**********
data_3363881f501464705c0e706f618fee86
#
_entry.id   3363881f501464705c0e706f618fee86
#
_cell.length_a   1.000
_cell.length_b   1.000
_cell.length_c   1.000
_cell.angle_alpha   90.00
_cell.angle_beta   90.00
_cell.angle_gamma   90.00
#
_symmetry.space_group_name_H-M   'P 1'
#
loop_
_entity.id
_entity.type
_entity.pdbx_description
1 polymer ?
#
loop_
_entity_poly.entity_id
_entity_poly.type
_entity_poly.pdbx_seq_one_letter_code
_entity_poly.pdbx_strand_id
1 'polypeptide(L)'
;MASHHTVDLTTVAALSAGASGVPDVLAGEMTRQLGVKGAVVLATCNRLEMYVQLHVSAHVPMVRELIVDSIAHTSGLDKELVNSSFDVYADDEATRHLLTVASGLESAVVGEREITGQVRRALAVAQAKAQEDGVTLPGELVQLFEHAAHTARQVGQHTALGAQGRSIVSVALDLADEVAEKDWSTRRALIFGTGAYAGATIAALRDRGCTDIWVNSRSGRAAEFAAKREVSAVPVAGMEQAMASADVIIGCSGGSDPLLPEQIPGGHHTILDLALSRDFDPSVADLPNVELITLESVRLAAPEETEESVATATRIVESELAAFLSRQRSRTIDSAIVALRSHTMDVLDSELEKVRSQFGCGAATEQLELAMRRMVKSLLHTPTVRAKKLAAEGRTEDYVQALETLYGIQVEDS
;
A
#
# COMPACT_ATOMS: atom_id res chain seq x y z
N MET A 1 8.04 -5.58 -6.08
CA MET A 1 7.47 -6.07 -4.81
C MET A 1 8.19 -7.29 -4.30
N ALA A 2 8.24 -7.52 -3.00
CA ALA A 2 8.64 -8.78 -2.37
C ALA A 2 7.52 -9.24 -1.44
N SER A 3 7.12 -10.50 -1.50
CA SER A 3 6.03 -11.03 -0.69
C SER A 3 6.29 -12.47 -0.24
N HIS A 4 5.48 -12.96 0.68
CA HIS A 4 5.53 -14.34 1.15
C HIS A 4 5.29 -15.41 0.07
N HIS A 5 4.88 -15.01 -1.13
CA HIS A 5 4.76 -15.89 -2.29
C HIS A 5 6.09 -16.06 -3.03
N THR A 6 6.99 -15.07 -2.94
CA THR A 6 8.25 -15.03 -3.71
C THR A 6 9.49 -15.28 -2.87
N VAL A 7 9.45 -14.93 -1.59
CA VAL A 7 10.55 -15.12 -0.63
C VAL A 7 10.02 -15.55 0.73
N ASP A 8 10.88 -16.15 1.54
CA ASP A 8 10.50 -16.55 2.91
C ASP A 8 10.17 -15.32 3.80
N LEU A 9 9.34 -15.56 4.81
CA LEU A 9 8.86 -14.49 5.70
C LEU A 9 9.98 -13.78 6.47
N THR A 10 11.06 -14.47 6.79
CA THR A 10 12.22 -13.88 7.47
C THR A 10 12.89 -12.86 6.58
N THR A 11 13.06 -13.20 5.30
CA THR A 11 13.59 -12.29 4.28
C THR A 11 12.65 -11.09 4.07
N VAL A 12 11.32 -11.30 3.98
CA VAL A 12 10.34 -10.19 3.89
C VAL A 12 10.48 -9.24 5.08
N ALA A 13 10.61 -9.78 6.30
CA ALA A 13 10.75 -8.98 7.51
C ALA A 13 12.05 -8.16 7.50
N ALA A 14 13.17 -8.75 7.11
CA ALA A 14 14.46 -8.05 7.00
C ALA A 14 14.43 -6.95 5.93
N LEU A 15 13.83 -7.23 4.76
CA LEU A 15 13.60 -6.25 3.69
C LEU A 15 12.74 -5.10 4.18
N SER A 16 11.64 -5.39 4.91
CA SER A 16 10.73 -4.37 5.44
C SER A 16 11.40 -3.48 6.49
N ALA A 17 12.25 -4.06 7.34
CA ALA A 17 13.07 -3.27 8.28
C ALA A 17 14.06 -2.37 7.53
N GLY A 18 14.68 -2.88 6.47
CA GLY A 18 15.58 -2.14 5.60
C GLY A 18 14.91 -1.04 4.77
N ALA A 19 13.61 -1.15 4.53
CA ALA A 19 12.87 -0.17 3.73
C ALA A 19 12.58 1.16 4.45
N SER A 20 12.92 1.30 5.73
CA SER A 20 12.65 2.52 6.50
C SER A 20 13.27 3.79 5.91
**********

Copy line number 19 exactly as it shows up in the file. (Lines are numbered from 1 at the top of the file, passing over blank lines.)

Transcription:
#